As the British referendum date draws closer, a possible and increasingly plausible Brexit scenario has been dominating the news. The arguments for and against Britain’s exit from the EU in 2016, and the risks and opportunities presented by each case, have been circulating in debates, TV reports and interviews and in the social media, and as the polls so far suggest that the outcome is too close to call, we will most probably have to wait until June 23 to find out which side managed to convince the British public.
In an effort to effectively counter the ominous danger assessments, the potential “Brexit 2016” risks projections and the dire warnings that mainly constitute the strategy of the “Remain” campaign, a comprehensive overview of the arguments and the rebuttals of the “Leave” camp has just been released in the form of a new, feature-length documentary. The film is the brainchild of libertarian filmmaker Martin Durkin and his production company WagTV and it is part crowdfunded, as his team raised over $164,399 on Kickstarter from more than 1,600 backers to fund the project.
“Brexit: The Movie” aims to demonstrate the reasons why Britain should vote to leave the EU in a clear, engaging and accessible way. The case is made by using real-life case studies and examples of British industry being stifled by the country’s EU membership, and by posing fundamental questions about the true nature of the European Union and its often impenetrable institutions. One the main points developed in the film is “Is it safe to live under a government that we cannot hold to account?”, outlining the historical progress of the EU concept, the exponential increase of the complexity of the system’s inner workings, as well as the lack of accountability of EU unelected officials and the risks posed by undemocratically imposed rules and regulations that are too often misaligned with the interests of the citizens of each member state.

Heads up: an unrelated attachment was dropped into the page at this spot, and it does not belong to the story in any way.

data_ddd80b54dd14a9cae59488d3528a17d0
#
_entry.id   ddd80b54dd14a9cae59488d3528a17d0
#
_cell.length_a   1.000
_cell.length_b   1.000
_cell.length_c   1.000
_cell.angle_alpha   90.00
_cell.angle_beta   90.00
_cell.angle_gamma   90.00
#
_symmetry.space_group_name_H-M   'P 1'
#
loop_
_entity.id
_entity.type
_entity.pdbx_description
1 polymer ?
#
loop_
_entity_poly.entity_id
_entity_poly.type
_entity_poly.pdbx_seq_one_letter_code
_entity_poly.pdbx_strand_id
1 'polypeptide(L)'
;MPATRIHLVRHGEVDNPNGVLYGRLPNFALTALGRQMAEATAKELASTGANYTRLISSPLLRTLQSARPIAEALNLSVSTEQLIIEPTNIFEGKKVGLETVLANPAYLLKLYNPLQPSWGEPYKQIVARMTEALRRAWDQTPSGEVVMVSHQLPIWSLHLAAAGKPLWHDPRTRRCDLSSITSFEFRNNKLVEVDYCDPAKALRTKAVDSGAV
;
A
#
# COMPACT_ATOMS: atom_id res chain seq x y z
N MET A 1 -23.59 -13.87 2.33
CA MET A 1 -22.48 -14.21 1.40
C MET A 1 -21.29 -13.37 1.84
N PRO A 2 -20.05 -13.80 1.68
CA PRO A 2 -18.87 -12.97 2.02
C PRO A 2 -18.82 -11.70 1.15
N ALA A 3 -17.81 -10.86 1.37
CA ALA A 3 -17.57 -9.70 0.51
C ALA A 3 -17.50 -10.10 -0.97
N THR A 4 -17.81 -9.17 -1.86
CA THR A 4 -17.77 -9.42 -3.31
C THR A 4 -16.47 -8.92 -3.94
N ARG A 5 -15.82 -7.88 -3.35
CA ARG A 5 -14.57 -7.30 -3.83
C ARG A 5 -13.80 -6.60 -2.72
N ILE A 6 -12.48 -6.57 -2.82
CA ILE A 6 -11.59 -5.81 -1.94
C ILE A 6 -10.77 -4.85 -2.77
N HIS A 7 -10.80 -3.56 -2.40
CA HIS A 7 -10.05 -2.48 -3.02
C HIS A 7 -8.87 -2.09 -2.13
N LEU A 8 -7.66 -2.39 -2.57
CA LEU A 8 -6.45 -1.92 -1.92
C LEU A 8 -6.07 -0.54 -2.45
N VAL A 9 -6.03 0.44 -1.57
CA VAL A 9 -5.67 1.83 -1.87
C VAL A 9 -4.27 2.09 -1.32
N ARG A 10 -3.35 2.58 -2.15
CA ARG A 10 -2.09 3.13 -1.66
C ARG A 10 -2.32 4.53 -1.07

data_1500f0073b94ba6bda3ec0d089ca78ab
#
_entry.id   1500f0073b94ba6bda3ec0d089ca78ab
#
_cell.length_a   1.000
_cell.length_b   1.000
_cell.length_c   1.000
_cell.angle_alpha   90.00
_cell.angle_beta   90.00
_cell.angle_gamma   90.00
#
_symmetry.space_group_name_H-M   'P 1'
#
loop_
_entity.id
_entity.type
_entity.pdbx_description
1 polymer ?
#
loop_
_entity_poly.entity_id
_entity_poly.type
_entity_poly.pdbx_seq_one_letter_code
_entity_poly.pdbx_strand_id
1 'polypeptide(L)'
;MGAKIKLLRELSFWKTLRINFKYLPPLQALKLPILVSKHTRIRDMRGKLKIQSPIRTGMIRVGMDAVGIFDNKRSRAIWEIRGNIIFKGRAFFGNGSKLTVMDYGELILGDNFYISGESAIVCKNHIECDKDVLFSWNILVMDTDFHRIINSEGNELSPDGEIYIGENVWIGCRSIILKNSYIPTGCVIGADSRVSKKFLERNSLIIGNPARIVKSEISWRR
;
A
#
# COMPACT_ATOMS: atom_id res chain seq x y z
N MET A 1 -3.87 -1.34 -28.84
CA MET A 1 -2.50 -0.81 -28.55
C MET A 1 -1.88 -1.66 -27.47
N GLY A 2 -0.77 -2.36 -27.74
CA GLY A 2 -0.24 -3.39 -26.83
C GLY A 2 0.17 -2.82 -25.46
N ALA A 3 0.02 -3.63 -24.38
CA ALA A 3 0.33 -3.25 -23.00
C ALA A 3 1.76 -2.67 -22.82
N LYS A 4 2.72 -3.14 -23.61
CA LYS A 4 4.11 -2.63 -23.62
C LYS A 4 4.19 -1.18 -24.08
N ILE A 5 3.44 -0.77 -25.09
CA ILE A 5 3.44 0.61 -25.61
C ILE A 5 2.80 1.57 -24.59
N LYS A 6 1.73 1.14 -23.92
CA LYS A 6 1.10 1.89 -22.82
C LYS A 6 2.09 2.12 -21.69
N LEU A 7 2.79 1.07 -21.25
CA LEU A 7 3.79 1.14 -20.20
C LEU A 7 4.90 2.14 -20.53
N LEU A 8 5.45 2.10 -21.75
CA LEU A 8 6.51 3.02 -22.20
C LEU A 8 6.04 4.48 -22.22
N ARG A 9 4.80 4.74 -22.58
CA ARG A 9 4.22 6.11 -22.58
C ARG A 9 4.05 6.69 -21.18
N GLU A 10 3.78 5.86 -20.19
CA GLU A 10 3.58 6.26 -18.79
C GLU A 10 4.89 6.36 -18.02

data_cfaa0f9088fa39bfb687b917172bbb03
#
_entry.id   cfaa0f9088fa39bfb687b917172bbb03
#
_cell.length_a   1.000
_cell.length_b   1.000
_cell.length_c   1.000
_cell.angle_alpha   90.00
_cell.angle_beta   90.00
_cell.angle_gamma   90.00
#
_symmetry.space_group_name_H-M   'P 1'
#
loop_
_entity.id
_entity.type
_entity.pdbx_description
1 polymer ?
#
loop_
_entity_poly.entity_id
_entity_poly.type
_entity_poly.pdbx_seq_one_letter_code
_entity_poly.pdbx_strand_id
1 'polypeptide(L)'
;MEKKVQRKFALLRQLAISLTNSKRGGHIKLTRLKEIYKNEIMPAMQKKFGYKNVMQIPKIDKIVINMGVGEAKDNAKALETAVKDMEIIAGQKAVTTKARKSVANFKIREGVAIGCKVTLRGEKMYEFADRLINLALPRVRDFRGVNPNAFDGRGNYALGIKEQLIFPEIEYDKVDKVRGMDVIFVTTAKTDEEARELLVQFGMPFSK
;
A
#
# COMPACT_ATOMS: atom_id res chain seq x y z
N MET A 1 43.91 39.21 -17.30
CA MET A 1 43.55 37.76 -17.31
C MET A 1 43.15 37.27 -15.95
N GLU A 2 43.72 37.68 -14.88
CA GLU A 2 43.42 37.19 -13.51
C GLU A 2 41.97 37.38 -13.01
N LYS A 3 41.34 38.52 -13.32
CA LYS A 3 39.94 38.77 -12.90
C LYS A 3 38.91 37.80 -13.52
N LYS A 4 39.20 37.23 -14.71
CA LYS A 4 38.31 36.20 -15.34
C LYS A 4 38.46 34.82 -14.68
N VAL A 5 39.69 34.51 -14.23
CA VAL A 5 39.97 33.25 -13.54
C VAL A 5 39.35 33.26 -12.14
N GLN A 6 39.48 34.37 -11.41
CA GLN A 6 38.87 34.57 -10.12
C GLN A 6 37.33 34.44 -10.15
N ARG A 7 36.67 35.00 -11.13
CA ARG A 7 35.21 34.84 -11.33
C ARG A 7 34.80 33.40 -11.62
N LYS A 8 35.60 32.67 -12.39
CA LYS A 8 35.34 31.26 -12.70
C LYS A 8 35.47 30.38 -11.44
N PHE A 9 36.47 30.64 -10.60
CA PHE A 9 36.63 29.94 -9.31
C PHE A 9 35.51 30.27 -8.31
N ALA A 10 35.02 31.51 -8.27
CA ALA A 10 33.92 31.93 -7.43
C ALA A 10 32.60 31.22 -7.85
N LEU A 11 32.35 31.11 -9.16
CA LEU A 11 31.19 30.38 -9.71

Durkin confronts the “Remainers” arguments about the Brexit risks and dangers by juxtaposing the successful models of Switzerland, of Germany’s economic miracle right after the war and of course, of Britain itself, in the pre-First-World-War era. Instead of an emotional and romanticised narrative, “Brexit: The Movie” approaches the debate from historical and economic vantage points, outlines the absurdity of EU regulations and competition-stifling institutional protectionism and it makes the case for an independent, confident and truly free-trading Britain.